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Information, Technology, and Innovation: Resources for Growth in a Connected World by John M. Jordan

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CHAPTER 1

Introduction

If you watch exponential change for long enough, the effects grow beyond comprehension. In the late 1990s the technology analyst George Gilder was fond of telling the story of “the second half of the chessboard.” Here is one version:

The emperor of China was so excited about the invention of chess that he offered the inventor anything he wanted in the kingdom. The inventor thought for a moment and said, “One grain of rice, Your Majesty.” “One grain of rice?” the puzzled emperor asked. “Yes, one grain of rice on the first square, two grains of rice on the second square, four grains of rice on the third square, and so on through the 64 squares on the chessboard.” The emperor readily granted that seemingly modest request. Of course, there are two possible outcomes to this story. One is that the emperor goes bankrupt because 2 to the 64th power grains of rice equals 18 million trillion grains of rice, which would cover the entire surface of the earth with rice fields two times over.1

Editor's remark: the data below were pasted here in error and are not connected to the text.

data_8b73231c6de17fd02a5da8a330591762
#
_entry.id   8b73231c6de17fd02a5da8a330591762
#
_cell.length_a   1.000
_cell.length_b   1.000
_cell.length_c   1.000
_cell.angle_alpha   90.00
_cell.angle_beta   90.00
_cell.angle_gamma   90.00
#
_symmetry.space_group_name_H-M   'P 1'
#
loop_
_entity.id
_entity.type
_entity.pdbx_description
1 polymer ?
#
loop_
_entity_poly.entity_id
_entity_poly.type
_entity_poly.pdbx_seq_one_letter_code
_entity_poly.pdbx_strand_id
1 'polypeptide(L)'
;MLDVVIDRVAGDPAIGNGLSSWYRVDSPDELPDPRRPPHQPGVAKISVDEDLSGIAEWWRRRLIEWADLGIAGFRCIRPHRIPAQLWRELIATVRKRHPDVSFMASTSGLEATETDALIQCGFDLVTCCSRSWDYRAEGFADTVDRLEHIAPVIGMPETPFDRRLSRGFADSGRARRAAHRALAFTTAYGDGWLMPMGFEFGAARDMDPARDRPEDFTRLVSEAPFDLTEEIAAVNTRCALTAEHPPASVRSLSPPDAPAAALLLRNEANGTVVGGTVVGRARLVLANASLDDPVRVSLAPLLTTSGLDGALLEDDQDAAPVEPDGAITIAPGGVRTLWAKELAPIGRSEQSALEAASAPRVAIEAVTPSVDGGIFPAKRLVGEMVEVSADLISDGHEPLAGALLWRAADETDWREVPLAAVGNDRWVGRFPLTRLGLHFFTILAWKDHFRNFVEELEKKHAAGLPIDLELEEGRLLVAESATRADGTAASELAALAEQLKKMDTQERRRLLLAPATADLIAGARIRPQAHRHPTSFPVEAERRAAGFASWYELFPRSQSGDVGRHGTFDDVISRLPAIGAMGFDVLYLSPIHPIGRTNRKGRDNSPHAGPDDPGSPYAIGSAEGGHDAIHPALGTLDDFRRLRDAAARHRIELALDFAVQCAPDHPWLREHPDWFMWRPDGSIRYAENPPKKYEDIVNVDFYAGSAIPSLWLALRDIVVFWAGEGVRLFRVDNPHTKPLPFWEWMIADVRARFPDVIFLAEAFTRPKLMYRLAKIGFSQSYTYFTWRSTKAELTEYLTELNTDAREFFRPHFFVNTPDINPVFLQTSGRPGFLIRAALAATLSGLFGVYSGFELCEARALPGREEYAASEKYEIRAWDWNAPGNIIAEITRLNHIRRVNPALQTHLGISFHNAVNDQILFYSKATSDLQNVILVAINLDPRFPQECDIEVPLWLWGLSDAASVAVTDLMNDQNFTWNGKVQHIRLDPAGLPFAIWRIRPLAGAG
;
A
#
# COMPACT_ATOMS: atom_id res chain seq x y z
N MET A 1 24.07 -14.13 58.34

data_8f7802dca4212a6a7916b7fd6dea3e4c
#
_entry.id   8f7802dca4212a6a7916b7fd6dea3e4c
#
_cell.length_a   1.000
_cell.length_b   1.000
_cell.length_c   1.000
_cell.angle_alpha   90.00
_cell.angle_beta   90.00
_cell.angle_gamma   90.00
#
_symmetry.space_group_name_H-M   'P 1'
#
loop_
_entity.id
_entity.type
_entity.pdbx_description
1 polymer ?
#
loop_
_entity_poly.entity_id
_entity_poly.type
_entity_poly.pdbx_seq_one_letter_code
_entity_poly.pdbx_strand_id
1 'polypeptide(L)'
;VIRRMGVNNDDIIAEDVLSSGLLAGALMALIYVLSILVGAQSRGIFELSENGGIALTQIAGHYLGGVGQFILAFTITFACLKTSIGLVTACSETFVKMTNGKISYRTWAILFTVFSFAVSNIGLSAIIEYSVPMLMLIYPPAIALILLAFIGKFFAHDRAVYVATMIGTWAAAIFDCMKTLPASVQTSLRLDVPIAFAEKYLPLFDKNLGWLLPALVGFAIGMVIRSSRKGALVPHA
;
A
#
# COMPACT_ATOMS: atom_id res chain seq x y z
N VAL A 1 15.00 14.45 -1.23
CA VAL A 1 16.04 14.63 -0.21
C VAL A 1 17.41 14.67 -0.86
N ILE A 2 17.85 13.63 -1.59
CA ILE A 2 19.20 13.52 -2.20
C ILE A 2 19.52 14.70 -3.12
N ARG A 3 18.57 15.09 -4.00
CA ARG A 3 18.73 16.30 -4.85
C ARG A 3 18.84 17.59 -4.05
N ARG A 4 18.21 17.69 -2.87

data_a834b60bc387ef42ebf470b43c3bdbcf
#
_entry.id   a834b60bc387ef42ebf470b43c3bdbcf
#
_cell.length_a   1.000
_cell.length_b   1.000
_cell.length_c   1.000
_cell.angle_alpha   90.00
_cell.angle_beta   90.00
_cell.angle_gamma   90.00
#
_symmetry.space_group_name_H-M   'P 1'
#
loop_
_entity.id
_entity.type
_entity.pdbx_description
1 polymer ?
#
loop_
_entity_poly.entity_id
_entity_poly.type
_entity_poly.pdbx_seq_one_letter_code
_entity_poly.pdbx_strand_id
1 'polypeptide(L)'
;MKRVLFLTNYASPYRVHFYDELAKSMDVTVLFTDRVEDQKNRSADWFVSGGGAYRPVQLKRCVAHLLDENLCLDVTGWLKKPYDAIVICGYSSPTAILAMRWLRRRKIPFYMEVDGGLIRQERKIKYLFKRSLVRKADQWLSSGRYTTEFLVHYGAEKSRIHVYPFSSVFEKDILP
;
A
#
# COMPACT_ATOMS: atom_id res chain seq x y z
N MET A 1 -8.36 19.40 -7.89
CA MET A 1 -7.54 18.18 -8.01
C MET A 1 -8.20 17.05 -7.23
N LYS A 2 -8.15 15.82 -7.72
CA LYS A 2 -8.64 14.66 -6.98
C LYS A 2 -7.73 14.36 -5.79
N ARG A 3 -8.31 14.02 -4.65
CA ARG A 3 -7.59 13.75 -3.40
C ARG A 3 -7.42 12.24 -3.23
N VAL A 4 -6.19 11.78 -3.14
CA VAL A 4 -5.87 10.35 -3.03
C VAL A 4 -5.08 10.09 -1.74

The story highlights one of the critical facts of contemporary life: Improvements in digital technologies are possible at scales never experienced in previous domains. As a 2005 advertisement from Intel pointed out, if air travel since 1978 had improved at the pace of Moore's law of microprocessor price/performance (one of Gilder's doubling technologies), a flight from New York to Paris would cost about a penny and take less than one second. Cognitively, physically, and collectively, ...

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